Date posted: 11/04/2018 7 min read

Chartered Accountants ANZ comment on Four Corners report on ATO

The ABC and Fairfax Media have highlighted important tax policy and administration issues in the Four Corners program which aired on 9 April 2018.

Michael Croker, Australian Tax Leader

Michael Croker, the Australian Tax Leader at Chartered Accountants Australia and New Zealand.

Small businesses that are established and run in a business-like way deserve certainty about their tax situation and consistent, fair ATO treatment which reflects an Australia Inc mindset. said Micheal Croker, Australian Tax Leader at Chartered Accountants ANZ.

He said some good can come from the harrowing taxpayer stories in the program if new, smarter ways can be found to address the issues identified.

Australian Business Number eligibility

“The business start-up phase is critically important yet accountants see many problems at this stage.”

Mr Croker noted that an ABN isn’t an entitlement: it’s a licence granted by the community which comes with tax entitlements and obligations.

That said, there is obvious room for improvement.

Chartered Accountants ANZ’s pre-Budget submission recently put to the government a ‘ready to start business’ model, with assurance from an accountant that the proposed business structure complies with ATO guidelines, a business plan exists, financing is in place and cash flow modelling done.

“We think this model could be implemented as part of the proposed enhanced Australian Business Register.”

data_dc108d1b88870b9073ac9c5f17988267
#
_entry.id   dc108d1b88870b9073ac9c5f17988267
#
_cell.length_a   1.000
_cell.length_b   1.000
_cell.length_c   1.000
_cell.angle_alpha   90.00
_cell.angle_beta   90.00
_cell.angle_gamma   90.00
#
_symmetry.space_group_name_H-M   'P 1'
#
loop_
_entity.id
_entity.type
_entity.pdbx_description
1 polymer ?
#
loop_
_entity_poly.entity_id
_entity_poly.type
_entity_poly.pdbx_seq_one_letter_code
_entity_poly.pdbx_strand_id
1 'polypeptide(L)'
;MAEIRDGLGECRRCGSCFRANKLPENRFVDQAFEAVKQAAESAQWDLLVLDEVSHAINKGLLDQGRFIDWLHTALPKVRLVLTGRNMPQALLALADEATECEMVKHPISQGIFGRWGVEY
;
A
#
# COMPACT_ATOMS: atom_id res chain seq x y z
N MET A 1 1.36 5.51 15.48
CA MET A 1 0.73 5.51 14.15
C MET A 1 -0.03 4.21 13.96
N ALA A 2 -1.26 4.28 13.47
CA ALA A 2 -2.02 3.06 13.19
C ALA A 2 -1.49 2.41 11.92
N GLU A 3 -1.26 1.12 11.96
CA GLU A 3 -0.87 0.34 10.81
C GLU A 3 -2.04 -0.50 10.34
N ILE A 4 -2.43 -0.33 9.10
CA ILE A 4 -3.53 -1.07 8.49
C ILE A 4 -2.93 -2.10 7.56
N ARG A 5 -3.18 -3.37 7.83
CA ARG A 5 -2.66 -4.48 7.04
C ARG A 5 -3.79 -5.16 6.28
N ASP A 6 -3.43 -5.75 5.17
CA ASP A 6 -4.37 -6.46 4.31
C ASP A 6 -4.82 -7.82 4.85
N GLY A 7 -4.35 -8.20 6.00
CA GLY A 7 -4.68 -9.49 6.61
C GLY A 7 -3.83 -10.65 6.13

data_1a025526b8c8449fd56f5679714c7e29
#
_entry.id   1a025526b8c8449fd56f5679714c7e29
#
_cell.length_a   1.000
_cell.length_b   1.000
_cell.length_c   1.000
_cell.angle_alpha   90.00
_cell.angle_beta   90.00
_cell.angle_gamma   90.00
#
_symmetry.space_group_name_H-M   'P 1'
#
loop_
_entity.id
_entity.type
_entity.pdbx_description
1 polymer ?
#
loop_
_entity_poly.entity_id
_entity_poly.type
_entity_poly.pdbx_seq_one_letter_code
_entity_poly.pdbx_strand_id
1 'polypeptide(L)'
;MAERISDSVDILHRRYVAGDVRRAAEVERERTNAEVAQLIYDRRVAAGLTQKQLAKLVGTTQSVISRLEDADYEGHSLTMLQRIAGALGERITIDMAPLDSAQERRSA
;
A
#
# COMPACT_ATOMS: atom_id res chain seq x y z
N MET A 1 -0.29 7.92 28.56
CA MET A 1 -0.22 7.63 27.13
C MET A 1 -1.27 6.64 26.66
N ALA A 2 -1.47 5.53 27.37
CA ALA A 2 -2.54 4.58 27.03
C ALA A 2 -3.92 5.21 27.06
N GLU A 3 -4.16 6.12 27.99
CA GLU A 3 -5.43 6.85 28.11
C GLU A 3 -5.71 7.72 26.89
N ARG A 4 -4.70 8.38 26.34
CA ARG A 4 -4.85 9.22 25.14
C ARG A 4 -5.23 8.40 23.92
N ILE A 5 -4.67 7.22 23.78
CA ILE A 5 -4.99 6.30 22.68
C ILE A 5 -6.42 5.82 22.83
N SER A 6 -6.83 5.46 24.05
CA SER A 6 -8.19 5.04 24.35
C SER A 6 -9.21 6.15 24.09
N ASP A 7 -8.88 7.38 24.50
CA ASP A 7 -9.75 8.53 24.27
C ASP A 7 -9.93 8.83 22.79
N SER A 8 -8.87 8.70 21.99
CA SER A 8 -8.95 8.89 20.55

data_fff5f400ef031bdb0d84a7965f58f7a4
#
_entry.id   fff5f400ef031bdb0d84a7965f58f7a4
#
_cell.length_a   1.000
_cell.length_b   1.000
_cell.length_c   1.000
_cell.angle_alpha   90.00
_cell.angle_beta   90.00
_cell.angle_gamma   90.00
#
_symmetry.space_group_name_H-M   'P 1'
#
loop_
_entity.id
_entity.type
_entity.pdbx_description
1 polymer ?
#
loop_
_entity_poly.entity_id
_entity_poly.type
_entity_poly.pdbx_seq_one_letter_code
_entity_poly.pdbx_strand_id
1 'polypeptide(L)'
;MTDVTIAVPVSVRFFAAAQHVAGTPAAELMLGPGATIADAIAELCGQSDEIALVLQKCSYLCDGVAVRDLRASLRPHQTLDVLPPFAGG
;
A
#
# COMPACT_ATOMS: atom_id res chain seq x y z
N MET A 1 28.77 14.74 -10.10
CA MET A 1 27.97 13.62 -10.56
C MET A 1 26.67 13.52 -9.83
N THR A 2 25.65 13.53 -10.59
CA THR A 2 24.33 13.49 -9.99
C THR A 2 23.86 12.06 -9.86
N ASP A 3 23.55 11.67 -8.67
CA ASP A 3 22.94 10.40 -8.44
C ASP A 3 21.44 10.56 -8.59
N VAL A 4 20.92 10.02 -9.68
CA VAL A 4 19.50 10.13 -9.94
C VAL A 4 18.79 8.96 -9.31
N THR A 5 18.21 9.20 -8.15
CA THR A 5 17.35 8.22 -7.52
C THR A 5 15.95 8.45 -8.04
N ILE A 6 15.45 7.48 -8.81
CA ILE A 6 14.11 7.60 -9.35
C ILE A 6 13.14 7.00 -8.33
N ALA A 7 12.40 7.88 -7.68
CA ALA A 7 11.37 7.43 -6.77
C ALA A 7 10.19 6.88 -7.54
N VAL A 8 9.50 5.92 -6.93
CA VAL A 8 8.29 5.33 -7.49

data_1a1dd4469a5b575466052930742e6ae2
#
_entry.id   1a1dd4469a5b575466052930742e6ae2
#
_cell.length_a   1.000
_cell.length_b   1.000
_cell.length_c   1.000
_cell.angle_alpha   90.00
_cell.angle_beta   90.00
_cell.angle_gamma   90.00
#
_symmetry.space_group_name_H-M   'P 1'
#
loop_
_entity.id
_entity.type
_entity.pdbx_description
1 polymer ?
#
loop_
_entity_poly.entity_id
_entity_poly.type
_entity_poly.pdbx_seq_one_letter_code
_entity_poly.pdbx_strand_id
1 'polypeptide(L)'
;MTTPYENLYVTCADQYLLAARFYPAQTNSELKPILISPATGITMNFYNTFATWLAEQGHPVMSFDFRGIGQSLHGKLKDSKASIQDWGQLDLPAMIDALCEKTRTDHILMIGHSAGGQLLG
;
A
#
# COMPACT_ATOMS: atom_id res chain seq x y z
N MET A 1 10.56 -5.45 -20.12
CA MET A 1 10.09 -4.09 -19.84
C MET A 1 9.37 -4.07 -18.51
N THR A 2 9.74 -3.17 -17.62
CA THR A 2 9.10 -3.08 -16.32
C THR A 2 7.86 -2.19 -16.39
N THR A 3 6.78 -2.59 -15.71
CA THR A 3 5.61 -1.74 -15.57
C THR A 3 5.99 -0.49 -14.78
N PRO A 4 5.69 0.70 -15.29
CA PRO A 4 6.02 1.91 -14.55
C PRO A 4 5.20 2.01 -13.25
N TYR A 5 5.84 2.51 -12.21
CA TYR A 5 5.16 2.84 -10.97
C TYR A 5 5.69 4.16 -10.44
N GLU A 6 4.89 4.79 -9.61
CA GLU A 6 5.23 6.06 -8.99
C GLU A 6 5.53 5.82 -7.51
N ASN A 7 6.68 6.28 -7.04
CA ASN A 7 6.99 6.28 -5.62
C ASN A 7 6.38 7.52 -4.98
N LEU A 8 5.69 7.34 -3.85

The gig economy

For gig economy workers, Mr Croker said there could be recommendations in the unpublished Final Report of the Black Economy Taskforce which might help address the issues raised by Four Corners, and he urged the government to release and respond to the report by Budget night.

“There has long been a need for greater up-front certainty on the employer v’s contractor status of the organising entity and the flow-on ABN eligibility for workers who choose to provide their services in the gig economy.”

“The same goes for labour hire organisations”, Mr Croker said. “But policy wise, the best solution may be to expand business to business contractor reporting to the ATO and even consider a withholding tax on contractor payments.”

Small business tax debt

The latest ATO Annual Report says that at 30 June 2017, small businesses owed nearly $13.9 billion in collectable tax debt, an increase of 7% from last year (accounting for around 67% of total collectable debt).

Such high levels of tax debt can’t be tolerated and there are clearly cases where the ATO must act using the full extent of its powers. Phoenix operators are an obvious example. 

From a tax policy perspective, Mr Croker said it was time to revamp the PAYG instalment system so that small business puts aside adequate funds to pay tax.

“Technology advances since the PAYG instalment system was first introduced mean improved tax collection models should be developed. For example, business software is now capable of tax-adjusted quarterly instalment calculations in real-time.” 

R&D

There have been concerns expressed by regulators for some time now about the eligibility and veracity of some R&D claims.